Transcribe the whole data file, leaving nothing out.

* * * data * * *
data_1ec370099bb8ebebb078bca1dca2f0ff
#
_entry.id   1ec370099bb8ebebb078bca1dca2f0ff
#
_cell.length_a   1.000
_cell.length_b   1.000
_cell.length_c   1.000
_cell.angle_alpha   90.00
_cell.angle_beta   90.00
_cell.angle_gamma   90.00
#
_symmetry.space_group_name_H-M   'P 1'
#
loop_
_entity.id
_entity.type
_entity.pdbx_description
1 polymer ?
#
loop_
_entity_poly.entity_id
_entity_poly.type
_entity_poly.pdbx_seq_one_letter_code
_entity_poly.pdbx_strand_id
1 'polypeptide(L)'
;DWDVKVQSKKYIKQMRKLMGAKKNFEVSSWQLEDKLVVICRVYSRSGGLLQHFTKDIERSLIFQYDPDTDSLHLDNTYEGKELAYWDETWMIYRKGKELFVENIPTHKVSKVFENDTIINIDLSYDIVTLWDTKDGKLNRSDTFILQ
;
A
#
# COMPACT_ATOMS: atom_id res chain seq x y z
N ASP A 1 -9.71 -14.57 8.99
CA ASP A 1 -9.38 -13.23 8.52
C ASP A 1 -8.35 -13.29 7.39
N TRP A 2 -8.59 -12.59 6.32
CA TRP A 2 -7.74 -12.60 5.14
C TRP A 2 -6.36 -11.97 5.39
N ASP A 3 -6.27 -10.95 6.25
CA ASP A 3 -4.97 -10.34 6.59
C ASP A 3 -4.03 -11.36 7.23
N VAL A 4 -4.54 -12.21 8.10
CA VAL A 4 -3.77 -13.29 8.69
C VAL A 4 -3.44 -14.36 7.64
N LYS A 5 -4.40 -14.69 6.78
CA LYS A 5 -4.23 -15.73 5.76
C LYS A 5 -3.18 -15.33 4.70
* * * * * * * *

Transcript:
data_1ec370099bb8ebebb078bca1dca2f0ff
#
_entry.id   1ec370099bb8ebebb078bca1dca2f0ff
#
_cell.length_a   1.000
_cell.length_b   1.000
_cell.length_c   1.000
_cell.angle_alpha   90.00
_cell.angle_beta   90.00
_cell.angle_gamma   90.00
#
_symmetry.space_group_name_H-M   'P 1'
#
loop_
_entity.id
_entity.type
_entity.pdbx_description
1 polymer ?
#
loop_
_entity_poly.entity_id
_entity_poly.type
_entity_poly.pdbx_seq_one_letter_code
_entity_poly.pdbx_strand_id
1 'polypeptide(L)'
;DWDVKVQSKKYIKQMRKLMGAKKNFEVSSWQLEDKLVVICRVYSRSGGLLQHFTKDIERSLIFQYDPDTDSLHLDNTYEGKELAYWDETWMIYRKGKELFVENIPTHKVSKVFENDTIINIDLSYDIVTLWDTKDGKLNRSDTFILQ
;
A
#
# COMPACT_ATOMS: atom_id res chain seq x y z
N ASP A 1 -9.71 -14.57 8.99
CA ASP A 1 -9.38 -13.23 8.52
C ASP A 1 -8.35 -13.29 7.39
N TRP A 2 -8.59 -12.59 6.32
CA TRP A 2 -7.74 -12.60 5.14
C TRP A 2 -6.36 -11.97 5.39
N ASP A 3 -6.27 -10.95 6.25
CA ASP A 3 -4.97 -10.34 6.59
C ASP A 3 -4.03 -11.36 7.23
N VAL A 4 -4.54 -12.21 8.10
CA VAL A 4 -3.77 -13.29 8.69
C VAL A 4 -3.44 -14.36 7.64
N LYS A 5 -4.40 -14.69 6.78
CA LYS A 5 -4.23 -15.73 5.76
C LYS A 5 -3.18 -15.33 4.70